Our ministry and outreaches are still going spledidly.
Thank you so much for your prayers!
Nicole and I actually dropped off the other 10 members of our team at the airport last week, and changed our tickets to stay here until February 2nd. So we've been helping the TTUM missionary's, and different missions teams that come from the States.

We're primarily focusing on how we can help and encourage the full-time missionary's here at the base. Spending the past year as a missionary in Chester has really helped me to appreciate the missionary's for all the daily, less glamorous work they have to do to keep the ministry running, and to cater to short-term missions teams.
So God has really put it on my heart to bring them some cheer and encouragement, and help with whatever needs to be done around here. I am learning so much from them, and am inspired by their steadfast hard work for the Lord.
They have this carefree joy from their love for Jesus (and I think also from all this glorious sunshine that is making me brown as a coconut =) I think Heaven must be a place of constant sunshine, beaches, palm trees, and cheerful little missionary's cooking Roti and Chana and Caymen Stew =)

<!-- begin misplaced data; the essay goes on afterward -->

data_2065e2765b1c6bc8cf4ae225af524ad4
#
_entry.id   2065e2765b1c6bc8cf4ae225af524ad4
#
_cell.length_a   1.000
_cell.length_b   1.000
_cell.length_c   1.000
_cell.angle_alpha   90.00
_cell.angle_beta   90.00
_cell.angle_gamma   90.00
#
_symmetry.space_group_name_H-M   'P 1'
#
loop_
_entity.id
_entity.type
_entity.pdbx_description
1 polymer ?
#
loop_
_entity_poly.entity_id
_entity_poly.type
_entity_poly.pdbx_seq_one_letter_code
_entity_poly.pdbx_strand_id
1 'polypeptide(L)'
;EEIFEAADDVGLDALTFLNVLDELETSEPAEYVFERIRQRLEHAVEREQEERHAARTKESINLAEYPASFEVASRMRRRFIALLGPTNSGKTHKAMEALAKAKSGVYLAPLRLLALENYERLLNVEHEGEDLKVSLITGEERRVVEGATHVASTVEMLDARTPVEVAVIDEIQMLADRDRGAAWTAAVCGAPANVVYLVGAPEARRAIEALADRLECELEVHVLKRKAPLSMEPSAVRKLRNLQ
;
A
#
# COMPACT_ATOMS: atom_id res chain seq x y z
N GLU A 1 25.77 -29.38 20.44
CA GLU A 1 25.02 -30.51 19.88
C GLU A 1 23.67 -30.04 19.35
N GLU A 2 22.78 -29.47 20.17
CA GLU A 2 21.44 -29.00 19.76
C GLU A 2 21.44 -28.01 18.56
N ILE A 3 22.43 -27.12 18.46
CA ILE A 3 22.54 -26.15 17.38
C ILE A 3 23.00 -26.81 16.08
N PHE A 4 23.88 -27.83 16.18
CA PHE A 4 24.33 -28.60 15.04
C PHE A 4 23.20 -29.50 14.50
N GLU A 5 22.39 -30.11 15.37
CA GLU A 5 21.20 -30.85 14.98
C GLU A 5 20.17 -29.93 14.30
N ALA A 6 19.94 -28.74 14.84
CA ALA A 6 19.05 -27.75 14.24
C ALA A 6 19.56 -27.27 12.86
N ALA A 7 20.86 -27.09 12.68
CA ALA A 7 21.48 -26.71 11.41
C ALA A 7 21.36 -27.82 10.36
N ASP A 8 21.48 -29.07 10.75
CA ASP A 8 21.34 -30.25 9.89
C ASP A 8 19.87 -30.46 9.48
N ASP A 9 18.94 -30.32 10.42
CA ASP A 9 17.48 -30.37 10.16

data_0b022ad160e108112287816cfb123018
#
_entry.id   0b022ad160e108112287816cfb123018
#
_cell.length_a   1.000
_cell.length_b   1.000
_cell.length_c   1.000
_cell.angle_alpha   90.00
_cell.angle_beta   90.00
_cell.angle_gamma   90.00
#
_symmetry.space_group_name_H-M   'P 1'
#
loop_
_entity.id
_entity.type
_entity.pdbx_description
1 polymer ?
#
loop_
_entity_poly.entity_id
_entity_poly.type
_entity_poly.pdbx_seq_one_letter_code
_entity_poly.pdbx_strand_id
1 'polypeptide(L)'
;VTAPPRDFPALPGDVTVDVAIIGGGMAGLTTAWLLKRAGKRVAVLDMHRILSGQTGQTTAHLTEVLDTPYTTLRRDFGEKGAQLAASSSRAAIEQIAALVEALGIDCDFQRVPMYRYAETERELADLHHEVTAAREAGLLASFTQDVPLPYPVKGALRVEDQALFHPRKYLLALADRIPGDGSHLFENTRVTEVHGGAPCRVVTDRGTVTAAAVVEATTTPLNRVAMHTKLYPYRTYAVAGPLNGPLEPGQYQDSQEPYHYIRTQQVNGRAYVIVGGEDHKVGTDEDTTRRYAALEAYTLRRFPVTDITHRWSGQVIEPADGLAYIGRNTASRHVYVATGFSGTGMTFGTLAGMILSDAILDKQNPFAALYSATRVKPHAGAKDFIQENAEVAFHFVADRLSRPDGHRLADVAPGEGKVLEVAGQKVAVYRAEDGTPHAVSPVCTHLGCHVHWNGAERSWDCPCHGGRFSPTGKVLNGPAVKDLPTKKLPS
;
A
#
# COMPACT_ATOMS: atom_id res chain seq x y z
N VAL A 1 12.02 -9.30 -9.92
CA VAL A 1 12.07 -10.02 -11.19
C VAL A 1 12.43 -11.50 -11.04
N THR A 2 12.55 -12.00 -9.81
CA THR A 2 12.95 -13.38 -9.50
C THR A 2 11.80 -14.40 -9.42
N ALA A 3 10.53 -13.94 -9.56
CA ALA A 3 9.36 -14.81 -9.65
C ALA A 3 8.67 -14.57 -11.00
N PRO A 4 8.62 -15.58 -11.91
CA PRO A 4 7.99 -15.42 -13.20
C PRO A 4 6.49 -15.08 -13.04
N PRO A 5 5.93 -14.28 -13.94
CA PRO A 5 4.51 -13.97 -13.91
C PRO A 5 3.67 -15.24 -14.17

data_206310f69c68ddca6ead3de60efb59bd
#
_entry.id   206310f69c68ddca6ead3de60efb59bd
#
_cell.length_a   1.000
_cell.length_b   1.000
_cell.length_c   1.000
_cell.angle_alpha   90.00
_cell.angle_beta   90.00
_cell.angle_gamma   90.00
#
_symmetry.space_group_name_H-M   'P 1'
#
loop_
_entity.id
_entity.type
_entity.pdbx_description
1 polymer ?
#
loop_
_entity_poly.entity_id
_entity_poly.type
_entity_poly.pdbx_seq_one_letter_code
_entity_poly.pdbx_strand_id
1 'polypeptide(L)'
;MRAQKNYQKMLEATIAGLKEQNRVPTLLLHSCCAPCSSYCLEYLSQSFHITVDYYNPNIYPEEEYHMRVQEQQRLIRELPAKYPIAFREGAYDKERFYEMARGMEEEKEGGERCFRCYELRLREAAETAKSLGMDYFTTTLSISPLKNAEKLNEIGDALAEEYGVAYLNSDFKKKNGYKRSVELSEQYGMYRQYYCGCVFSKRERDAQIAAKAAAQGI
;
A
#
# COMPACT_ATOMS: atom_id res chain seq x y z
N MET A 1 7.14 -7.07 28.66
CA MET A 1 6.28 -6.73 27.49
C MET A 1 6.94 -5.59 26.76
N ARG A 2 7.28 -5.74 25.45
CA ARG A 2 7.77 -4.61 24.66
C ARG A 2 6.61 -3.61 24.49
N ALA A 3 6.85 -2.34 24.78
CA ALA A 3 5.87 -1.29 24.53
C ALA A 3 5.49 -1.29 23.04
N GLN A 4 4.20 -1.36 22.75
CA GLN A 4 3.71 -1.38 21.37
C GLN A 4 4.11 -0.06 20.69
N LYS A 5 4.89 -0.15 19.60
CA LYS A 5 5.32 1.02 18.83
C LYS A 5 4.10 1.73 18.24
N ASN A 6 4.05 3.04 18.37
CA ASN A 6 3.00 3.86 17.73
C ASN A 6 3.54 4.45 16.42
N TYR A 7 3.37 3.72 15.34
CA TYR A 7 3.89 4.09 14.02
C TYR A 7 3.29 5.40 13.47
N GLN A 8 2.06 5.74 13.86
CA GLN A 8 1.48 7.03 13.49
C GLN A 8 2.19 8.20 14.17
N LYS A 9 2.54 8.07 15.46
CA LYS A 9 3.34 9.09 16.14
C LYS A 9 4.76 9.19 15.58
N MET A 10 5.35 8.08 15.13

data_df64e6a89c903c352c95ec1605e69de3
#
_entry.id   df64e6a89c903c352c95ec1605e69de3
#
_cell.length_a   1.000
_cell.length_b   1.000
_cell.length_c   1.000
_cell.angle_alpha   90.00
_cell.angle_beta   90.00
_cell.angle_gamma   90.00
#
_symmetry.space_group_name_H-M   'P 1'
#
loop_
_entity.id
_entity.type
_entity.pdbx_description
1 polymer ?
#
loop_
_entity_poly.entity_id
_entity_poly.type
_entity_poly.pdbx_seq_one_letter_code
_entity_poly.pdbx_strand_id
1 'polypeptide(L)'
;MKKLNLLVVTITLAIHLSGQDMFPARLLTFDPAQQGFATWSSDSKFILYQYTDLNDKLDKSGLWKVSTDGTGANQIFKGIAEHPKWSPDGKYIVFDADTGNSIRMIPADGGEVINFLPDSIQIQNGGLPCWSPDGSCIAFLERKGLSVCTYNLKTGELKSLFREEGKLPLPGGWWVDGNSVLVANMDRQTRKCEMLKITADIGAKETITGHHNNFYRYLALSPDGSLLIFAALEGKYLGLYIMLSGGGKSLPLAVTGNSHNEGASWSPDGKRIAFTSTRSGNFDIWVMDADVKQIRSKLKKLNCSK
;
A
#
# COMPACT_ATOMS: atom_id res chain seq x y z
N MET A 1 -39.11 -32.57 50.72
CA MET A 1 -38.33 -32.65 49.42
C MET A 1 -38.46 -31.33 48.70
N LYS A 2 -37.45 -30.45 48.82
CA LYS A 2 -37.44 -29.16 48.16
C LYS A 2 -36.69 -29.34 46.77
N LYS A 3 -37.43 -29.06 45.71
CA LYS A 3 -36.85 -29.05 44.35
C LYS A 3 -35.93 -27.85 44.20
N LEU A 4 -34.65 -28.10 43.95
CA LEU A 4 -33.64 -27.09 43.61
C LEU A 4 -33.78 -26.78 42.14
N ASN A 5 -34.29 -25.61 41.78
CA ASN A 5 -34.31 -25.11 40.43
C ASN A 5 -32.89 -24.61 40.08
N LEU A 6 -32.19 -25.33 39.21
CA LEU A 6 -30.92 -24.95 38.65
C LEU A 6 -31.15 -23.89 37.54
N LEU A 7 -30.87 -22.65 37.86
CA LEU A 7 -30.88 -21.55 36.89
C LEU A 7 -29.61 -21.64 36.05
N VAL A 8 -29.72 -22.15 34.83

But I digress.
I should probably go now - thank you for hanging in with me thus far - I'll save my Prison ministry and Steel Pan drum lessons story for next time =)
Until then my friend, God's blessing to you. May you find yourself "Limin' (resting) in His presence" today and always! love, Jen

January 23rd - Trini Style

These past two weeks in Trinidad have been the adventure of a lifetime! I met the other 12 members of our college-age'ish missions team in the airport right before the trip, and I'd say we bonded pretty well during the 6 hour flight.
Upon arrival we stayed our first day with the TTUM missionary's in St. Helena for orientation and planning. Then we drove the two-hour-long-crazy-roller-coaster-make you sick jungle roads ride at night to Toco.
Toco is a beautiful small fishing village on the edge of the Island. We stayed there with a little elderly lady named Auntie Patsy who hosts surfers and missions teams at her home. Auntie Patsy makes green protein shakes out of sea moss which she sells to Nestle in the U.S. =) I think you can even buy them in Stanwood!
She is also an amazingly wise and fiery woman of God. During every delicious exotic Trini/carribean meal she fed us, she preached against the evils of sex and house insurance. no joke. We only spent a couple of days in Toco but it was a great time of ministry. Our team put together dramas and Bible presentations which we led at local schools, orphan homes, and drug rehab centers...